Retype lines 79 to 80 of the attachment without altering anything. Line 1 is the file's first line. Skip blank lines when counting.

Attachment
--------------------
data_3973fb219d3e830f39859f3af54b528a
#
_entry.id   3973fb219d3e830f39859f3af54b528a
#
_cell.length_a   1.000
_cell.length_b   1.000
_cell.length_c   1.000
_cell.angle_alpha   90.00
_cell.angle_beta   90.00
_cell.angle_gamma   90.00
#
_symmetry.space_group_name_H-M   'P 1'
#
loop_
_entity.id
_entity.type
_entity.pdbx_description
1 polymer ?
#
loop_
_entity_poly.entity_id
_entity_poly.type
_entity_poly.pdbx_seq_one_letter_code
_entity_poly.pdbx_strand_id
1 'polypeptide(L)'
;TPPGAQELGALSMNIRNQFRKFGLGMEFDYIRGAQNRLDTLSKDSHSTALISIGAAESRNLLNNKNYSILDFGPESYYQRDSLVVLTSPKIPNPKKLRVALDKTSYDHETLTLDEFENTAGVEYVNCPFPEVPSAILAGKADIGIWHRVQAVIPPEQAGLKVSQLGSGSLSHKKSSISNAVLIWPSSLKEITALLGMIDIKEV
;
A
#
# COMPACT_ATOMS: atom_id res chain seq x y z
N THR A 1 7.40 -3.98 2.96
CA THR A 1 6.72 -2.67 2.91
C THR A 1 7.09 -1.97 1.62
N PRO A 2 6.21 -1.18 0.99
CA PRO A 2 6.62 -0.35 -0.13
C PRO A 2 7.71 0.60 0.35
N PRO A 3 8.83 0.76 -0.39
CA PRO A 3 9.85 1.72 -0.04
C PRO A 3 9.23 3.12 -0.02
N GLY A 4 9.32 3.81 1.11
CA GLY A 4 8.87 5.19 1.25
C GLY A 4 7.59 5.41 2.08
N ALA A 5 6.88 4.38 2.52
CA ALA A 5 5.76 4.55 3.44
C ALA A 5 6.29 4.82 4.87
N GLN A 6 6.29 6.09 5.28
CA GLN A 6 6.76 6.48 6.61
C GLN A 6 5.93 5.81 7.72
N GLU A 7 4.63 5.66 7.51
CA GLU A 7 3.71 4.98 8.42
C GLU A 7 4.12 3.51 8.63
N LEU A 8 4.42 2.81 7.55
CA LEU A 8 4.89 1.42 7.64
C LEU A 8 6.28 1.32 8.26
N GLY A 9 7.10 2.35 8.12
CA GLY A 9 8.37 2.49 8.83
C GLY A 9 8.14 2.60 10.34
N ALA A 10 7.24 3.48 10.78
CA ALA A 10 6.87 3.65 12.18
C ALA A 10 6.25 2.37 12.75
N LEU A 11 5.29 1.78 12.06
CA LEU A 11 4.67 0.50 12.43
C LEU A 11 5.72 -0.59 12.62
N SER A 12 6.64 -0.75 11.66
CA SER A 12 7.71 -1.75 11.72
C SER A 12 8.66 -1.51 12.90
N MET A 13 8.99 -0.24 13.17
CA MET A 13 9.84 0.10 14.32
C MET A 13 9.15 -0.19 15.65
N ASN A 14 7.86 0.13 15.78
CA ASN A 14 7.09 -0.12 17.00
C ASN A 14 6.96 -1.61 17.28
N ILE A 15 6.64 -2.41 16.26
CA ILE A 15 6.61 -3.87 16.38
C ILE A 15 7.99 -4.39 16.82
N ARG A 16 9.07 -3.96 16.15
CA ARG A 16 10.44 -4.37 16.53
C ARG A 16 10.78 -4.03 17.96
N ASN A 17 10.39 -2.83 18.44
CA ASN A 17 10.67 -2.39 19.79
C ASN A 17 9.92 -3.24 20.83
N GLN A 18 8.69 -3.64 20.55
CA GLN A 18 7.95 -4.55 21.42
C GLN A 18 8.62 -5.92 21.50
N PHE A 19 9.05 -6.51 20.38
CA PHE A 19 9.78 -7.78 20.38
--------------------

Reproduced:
N ASN A 17 10.39 -2.83 18.44
CA ASN A 17 10.67 -2.39 19.79